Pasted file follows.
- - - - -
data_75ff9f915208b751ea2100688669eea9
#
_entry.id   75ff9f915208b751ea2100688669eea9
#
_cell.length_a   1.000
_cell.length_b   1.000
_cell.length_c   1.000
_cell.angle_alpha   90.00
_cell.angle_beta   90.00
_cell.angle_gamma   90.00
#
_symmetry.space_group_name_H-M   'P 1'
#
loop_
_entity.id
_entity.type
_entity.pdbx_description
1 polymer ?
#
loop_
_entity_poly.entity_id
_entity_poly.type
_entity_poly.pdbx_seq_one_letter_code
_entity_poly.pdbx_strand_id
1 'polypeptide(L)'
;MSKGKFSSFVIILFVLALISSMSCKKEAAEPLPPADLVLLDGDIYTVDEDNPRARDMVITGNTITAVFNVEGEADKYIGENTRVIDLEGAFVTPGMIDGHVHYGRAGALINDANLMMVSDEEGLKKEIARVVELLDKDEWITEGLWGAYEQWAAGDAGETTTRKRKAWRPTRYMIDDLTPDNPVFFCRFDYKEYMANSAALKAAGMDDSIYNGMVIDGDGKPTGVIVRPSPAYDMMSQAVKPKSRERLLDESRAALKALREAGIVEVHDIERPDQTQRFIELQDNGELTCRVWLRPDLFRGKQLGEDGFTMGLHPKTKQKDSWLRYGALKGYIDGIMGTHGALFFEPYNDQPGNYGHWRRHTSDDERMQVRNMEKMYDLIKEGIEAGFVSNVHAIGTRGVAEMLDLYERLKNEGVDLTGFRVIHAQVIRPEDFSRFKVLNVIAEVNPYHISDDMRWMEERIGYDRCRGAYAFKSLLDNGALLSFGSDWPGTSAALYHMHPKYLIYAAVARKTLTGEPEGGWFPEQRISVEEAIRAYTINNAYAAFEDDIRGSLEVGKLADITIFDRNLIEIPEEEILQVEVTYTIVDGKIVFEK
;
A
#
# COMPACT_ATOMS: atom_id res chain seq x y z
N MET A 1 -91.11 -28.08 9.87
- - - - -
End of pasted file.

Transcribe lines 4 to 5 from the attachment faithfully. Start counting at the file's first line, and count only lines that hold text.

#
_cell.length_a   1.000